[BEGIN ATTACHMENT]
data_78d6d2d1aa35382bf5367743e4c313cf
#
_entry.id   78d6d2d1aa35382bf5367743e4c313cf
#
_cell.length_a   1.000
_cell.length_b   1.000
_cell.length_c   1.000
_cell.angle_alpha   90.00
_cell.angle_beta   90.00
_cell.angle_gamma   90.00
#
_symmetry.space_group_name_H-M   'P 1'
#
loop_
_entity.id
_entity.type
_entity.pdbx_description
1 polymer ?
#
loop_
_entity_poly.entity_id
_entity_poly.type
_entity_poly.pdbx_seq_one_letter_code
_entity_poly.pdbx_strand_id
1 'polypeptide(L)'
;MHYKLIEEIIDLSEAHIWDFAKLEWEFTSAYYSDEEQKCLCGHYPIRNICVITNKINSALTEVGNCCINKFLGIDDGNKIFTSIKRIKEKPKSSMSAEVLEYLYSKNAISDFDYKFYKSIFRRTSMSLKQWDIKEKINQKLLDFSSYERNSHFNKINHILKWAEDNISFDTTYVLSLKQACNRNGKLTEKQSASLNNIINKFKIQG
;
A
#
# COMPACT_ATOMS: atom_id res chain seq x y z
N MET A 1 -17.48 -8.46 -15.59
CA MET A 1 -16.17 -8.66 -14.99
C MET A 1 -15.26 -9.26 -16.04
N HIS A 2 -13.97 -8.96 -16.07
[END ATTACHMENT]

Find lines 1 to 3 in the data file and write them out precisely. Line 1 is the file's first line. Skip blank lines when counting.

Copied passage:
data_78d6d2d1aa35382bf5367743e4c313cf
#
_entry.id   78d6d2d1aa35382bf5367743e4c313cf